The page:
Introducing the Sounds of Glitches

Hello Gravity Spiers!

At long last and after much demand, we have added audio examples of what the Gravity Spy glitches sound like to our field guide! As many of you may know, the frequencies of gravitational waves (and frequencies of glitches) detectable by LIGO are similar to the frequencies of sound (i.e. the pitches) that humans can hear. Therefore, LIGO scientists oftentimes convert our signals to sound!* The MP3s are embedded directly into the field guide, so you should be able to play them straight from there.

Some glitch categories may be hard to distinguish above the background noise, whereas others you should hear quite distinctly. Either way, having a good set of headphones will help hear the subtle features of the glitches better.

Big thanks to our LIGO collaborator Derek Davis for putting together these glitch sounds! Head on over to the Gravity Spy field guide to take a listen to the sounds of glitches!

-Mike / the GSpy team

 

 

*There are a few changes done to the data that make the sounds easier to hear. Other than the standard whitening and band-passing, for the glitches in our field guide we also linearly shift the frequency up by 60Hz to make the sounds (especially the low frequency glitches) more in our audible range. Also, a filter that can be described as an “inverse A-weighting” filter is utilized. The basic idea of this filter is to account for the fact that our ears are less sensitive to particularly low and high frequencies. Since the drop off starts around 200 Hz, this affects a decent number of glitches. By increasing the loudness of these lower frequencies, we make it so that features of similar intensity in an omega scan are ideally heard equally loud, no matter their frequency.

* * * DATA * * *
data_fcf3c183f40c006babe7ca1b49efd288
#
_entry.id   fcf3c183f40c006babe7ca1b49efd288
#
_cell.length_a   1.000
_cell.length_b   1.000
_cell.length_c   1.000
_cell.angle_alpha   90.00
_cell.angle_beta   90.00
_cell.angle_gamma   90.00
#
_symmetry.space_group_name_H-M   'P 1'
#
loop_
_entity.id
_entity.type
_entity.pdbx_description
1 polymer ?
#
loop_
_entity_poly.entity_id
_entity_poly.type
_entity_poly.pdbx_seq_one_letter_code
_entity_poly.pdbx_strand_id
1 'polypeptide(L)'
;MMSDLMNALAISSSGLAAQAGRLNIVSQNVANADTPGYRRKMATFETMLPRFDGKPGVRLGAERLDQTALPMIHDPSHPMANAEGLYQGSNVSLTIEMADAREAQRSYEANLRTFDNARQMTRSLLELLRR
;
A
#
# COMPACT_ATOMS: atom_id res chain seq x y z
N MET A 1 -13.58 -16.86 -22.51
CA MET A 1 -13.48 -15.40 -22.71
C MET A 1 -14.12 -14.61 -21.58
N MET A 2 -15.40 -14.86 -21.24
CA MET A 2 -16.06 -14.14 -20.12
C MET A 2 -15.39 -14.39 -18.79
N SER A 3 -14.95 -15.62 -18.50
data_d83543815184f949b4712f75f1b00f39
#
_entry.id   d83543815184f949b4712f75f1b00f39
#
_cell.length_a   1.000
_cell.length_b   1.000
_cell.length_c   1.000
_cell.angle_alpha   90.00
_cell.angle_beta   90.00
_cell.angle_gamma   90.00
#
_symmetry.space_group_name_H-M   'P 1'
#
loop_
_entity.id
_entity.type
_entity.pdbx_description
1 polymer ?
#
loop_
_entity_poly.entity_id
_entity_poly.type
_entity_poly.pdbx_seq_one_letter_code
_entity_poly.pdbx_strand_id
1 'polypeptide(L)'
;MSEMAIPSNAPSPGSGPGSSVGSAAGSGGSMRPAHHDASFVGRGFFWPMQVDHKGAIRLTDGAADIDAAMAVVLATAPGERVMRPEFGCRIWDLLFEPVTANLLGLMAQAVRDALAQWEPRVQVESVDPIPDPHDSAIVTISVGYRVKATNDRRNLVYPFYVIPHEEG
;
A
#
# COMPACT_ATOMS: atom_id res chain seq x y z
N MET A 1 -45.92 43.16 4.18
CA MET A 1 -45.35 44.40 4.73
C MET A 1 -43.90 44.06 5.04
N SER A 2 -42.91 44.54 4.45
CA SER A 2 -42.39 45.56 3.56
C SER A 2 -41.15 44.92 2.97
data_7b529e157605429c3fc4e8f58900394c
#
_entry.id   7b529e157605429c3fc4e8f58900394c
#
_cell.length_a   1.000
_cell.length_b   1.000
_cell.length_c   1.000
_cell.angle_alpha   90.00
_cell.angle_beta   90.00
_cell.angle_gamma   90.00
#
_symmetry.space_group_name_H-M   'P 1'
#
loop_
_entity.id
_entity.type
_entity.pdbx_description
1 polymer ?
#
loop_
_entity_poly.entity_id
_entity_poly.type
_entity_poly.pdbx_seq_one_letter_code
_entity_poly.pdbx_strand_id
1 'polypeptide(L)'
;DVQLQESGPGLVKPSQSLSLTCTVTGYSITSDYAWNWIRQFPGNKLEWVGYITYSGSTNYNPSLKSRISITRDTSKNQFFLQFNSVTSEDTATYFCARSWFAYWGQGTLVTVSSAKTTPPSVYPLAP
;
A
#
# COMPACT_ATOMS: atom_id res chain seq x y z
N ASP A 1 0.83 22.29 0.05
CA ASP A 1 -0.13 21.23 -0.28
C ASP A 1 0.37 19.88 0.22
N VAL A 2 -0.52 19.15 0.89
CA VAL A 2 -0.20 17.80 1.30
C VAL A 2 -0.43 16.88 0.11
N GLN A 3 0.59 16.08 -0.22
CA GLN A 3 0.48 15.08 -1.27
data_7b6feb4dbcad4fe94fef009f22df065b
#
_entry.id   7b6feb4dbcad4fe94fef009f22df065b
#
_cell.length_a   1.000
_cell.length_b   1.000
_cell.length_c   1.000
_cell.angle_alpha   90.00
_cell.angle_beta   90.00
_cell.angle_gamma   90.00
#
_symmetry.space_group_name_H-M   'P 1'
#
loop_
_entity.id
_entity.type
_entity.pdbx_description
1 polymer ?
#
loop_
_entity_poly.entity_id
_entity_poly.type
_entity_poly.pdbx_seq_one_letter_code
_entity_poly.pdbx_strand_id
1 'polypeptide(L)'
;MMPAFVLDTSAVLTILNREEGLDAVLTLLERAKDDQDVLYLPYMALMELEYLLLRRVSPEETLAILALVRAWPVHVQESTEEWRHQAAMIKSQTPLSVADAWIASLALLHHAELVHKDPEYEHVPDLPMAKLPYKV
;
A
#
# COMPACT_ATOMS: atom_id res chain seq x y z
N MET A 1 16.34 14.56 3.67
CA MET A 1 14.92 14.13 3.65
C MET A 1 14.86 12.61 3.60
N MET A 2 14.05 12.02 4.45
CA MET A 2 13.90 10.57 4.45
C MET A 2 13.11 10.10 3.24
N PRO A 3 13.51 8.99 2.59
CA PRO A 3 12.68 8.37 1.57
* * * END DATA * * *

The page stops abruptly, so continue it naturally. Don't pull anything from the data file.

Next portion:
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Which glitches are most common at LIGO Hanford and Livingston?

Thanks to the hard work by GravitySpy Citizen Scientists, we now have more than 53,000 retired images, images that have had enough consistent classifications by citizens that we are quite sure they are correctly categorized. New images are retired every day, so this data set is always growing. Using this set of retired images, along with information from machine learning image analysis, has allowed us to get a clearer picture of which glitches appear often and rarely in LIGO Hanford (H1) and LIGO Livingston (L1). 

Since image retirement relies on classifications by citizens, the images that get retired the fastest and most often are those that are the clearest, the ones that contain only one sort of glitch, and look like the example images. Thus using only retired images may not be a good measure of the total number of glitches. Because of this caveat, we also looked at glitches that the machine learning algorithm identified as belonging to a given category with a confidence of 90% or above.